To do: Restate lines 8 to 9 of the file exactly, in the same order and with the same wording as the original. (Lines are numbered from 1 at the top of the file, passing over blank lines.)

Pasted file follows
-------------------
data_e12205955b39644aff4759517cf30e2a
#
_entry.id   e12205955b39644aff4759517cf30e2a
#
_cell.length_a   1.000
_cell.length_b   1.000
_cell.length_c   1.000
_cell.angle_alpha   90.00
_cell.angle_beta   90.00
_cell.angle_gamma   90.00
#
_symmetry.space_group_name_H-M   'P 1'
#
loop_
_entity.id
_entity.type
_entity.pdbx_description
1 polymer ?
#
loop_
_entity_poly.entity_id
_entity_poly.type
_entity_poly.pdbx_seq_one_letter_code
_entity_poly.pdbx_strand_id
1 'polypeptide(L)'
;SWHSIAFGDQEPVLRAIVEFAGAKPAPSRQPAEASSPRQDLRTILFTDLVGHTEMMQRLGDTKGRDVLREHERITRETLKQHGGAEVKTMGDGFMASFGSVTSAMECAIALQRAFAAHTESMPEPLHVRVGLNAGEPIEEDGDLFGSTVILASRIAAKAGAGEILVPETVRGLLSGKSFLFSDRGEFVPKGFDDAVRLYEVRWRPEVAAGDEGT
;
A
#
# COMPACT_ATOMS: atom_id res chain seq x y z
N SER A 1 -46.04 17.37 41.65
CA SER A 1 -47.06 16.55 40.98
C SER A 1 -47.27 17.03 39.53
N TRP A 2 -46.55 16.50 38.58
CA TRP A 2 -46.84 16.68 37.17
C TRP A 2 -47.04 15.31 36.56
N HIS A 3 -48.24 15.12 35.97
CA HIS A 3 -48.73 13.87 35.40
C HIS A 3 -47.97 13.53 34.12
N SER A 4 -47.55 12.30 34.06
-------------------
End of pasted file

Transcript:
_cell.angle_alpha   90.00
_cell.angle_beta   90.00